I went back to work after having my first child, so our time together was quite limited when he was an infant. But when we were together, he had my complete, undivided attention, whether I was feeding him, playing with him, or simply sitting back and watching him explore. And while I always found myself longing for more time with him, I knew that we were still getting plenty of bonding opportunities.
By contrast, I’ve been a stay-at-home mom from the moment my twin daughters were born, but I’m finding it exceedingly difficult to bond with each as an individual. Of course, this is a symptom of not just having two babies at once, but of having an older child to take care of as well. And I get that. But I do feel that because I have twins, I’m missing out on some of those mommy-baby moments you can only have when your children are tiny that you can really never get back—like when your child falls asleep in your arms while nursing. When that would happen with my son, I’d often sit there for an hour just letting him rest, but if that happens with one of my daughters, I usually have no choice but to dump her in her crib to let the other one feed.
I also used to love the morning routine I had with my son. I’d go in to see him once I heard babbling through the baby monitor and would start off by making silly faces. Then I’d lift him up out of the crib, hug him, kiss him all over, and take my time changing his diaper and getting him back into his pajamas to nurse.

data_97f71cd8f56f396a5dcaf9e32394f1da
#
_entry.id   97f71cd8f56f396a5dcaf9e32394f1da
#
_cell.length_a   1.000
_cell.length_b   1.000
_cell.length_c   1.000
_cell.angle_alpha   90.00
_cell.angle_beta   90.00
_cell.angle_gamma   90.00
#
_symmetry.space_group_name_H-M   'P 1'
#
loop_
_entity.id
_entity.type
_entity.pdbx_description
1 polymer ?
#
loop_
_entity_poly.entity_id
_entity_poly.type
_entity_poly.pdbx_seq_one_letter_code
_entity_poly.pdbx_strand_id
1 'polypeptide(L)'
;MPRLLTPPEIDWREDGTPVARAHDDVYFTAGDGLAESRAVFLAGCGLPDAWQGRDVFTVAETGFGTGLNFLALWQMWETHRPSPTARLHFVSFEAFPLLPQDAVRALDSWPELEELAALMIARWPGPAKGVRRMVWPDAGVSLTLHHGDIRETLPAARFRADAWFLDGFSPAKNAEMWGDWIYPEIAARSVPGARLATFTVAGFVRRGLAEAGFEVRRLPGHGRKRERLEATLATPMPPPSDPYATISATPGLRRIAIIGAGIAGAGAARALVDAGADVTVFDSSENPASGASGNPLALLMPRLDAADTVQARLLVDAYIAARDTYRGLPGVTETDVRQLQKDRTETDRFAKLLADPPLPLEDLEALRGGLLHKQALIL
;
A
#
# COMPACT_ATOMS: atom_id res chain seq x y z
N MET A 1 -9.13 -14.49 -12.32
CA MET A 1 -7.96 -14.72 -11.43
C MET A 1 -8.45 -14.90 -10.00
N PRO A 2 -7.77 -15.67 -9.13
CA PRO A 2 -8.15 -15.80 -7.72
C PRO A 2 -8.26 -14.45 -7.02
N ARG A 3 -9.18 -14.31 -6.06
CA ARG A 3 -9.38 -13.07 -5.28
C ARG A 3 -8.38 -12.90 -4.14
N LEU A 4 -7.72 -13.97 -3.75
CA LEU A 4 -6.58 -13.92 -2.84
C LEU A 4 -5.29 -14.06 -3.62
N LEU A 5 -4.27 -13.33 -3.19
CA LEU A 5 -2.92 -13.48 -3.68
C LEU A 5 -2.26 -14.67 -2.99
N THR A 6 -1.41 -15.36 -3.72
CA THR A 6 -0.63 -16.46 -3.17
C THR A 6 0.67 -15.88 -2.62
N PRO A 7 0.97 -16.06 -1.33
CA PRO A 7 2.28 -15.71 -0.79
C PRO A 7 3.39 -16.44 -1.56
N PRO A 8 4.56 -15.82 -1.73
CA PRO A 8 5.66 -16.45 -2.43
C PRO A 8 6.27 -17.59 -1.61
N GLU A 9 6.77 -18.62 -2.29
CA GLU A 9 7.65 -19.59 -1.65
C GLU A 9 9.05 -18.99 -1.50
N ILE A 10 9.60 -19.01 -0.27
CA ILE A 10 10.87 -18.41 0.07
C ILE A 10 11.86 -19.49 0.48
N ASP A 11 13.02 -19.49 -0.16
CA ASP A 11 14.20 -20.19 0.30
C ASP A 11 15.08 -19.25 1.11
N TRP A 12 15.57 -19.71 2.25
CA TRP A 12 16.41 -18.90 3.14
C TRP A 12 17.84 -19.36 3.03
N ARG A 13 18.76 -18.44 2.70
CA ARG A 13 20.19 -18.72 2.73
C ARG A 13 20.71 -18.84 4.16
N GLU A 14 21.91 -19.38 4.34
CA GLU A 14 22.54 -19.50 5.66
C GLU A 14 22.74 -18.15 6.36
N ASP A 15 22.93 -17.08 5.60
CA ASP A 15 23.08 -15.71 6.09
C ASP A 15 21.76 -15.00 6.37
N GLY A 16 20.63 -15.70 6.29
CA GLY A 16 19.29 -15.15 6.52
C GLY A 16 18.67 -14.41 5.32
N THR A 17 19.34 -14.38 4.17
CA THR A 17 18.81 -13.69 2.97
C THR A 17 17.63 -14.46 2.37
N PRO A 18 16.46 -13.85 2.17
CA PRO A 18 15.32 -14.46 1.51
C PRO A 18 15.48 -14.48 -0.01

With my daughters, it’s not like that. When I hear noise through the monitor, I bolt out of bed and go racing into their bedroom. From there, I whisk the crier out of her crib (assuming there’s only one crier, which is not always the case) change her diaper in rapid-fire fashion so as not to wake her sister, carry her down the hall into my bedroom, and plant a quick kiss on her cheek before putting her on my breast to nurse, all the while wondering—and worrying—when her sister will get up and start crying for attention and food.
We signed up for a Mommy and Me class in late September, though I was hesitant at first to do so because I worried that it would end up being more stressful juggling both babies than enjoyable. A friend of mine who convinced me to go had done the class with her first child and is doing it again now with her second. When we first discussed it, she told me how much fun it had been to do with her son, and how it had been their special thing that they did together. I want that same bonding experience with my daughters, but for us, it’s not Mommy and Me, it’s Mommy and We.
In fact, I’m not sure I’ll ever really get the opportunity to do anything with my daughters individually as long as they’re infants. And in some ways, that makes me sad.
But, when I think about it from a more positive perspective, this whole bonding struggle is actually kind of a blessing. I mean, my “problem” here is that I’ve got two amazing daughters who coexist in my world as the lady loves of my life and happen to do so on the exact same schedule. I may not be bonding with each alone for hours and hours at a time, but we’re learning to bond as a nice little unit.
Before I had my twins, I once asked my mother how she ever managed to juggle her three children at once, and her response was, “Don’t worry—you never run out of love.”
My daughters may not get to stay asleep in my arms. They may have to turns being held, and changed, and fed. But they’ll never have to take turns being loved.